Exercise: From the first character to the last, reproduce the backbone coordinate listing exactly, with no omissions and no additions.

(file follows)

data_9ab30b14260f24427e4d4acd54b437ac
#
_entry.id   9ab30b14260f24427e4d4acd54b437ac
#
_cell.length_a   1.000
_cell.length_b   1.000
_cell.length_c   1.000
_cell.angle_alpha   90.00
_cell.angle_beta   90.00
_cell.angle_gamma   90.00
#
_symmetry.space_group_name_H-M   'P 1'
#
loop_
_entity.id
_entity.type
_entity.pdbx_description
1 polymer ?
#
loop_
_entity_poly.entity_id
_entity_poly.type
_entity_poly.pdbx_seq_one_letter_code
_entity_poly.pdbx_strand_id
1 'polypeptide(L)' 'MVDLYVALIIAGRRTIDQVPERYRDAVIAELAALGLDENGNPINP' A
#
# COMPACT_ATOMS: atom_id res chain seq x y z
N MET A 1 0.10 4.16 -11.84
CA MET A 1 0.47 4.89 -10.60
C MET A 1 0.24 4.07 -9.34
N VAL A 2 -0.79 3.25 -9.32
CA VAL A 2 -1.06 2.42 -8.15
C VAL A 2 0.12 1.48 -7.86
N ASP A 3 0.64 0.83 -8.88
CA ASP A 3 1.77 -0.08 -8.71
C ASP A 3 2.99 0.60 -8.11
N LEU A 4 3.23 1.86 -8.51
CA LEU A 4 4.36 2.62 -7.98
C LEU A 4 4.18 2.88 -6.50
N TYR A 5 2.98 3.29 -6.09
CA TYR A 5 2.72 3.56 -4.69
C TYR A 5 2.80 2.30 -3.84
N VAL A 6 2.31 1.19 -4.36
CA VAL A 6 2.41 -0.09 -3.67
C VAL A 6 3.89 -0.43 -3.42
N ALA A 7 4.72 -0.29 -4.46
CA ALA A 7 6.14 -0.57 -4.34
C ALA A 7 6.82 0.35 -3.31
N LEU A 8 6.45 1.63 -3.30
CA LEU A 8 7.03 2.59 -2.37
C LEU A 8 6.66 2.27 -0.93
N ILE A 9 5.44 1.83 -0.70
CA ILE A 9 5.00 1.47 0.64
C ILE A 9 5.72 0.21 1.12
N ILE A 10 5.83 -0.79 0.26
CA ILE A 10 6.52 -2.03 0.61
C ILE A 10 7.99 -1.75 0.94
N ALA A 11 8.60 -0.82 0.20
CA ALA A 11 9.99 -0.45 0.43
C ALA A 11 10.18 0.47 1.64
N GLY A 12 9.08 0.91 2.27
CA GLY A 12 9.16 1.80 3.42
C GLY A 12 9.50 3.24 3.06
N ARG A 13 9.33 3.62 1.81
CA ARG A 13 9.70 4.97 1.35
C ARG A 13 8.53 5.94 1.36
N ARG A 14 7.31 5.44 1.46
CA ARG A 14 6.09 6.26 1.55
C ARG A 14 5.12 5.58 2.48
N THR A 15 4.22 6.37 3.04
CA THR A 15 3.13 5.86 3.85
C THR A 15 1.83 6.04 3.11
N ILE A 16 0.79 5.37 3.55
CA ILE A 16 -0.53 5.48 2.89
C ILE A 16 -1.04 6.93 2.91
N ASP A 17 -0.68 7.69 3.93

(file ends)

data_9ab30b14260f24427e4d4acd54b437ac
#
_entry.id   9ab30b14260f24427e4d4acd54b437ac
#
_cell.length_a   1.000
_cell.length_b   1.000
_cell.length_c   1.000
_cell.angle_alpha   90.00
_cell.angle_beta   90.00
_cell.angle_gamma   90.00
#
_symmetry.space_group_name_H-M   'P 1'
#
loop_
_entity.id
_entity.type
_entity.pdbx_description
1 polymer ?
#
loop_
_entity_poly.entity_id
_entity_poly.type
_entity_poly.pdbx_seq_one_letter_code
_entity_poly.pdbx_strand_id
1 'polypeptide(L)' 'MVDLYVALIIAGRRTIDQVPERYRDAVIAELAALGLDENGNPINP' A
#
# COMPACT_ATOMS: atom_id res chain seq x y z
N MET A 1 0.10 4.16 -11.84
CA MET A 1 0.47 4.89 -10.60
C MET A 1 0.24 4.07 -9.34
N VAL A 2 -0.79 3.25 -9.32
CA VAL A 2 -1.06 2.42 -8.15
C VAL A 2 0.12 1.48 -7.86
N ASP A 3 0.64 0.83 -8.88
CA ASP A 3 1.77 -0.08 -8.71
C ASP A 3 2.99 0.60 -8.11
N LEU A 4 3.23 1.86 -8.51
CA LEU A 4 4.36 2.62 -7.98
C LEU A 4 4.18 2.88 -6.50
N TYR A 5 2.98 3.29 -6.09
CA TYR A 5 2.72 3.56 -4.69
C TYR A 5 2.80 2.30 -3.84
N VAL A 6 2.31 1.19 -4.36
CA VAL A 6 2.41 -0.09 -3.67
C VAL A 6 3.89 -0.43 -3.42
N ALA A 7 4.72 -0.29 -4.46
CA ALA A 7 6.14 -0.57 -4.34
C ALA A 7 6.82 0.35 -3.31
N LEU A 8 6.45 1.63 -3.30
CA LEU A 8 7.03 2.59 -2.37
C LEU A 8 6.66 2.27 -0.93
N ILE A 9 5.44 1.83 -0.70
CA ILE A 9 5.00 1.47 0.64
C ILE A 9 5.72 0.21 1.12
N ILE A 10 5.83 -0.79 0.26
CA ILE A 10 6.52 -2.03 0.61
C ILE A 10 7.99 -1.75 0.94
N ALA A 11 8.60 -0.82 0.20
CA ALA A 11 9.99 -0.45 0.43
C ALA A 11 10.18 0.47 1.64
N GLY A 12 9.08 0.91 2.27
CA GLY A 12 9.16 1.80 3.42
C GLY A 12 9.50 3.24 3.06
N ARG A 13 9.33 3.62 1.81
CA ARG A 13 9.70 4.97 1.35
C ARG A 13 8.53 5.94 1.36
N ARG A 14 7.31 5.44 1.46
CA ARG A 14 6.09 6.26 1.55
C ARG A 14 5.12 5.58 2.48
N THR A 15 4.22 6.37 3.04
CA THR A 15 3.13 5.86 3.85
C THR A 15 1.83 6.04 3.11
N ILE A 16 0.79 5.37 3.55
CA ILE A 16 -0.53 5.48 2.89
C ILE A 16 -1.04 6.93 2.91
N ASP A 17 -0.68 7.69 3.93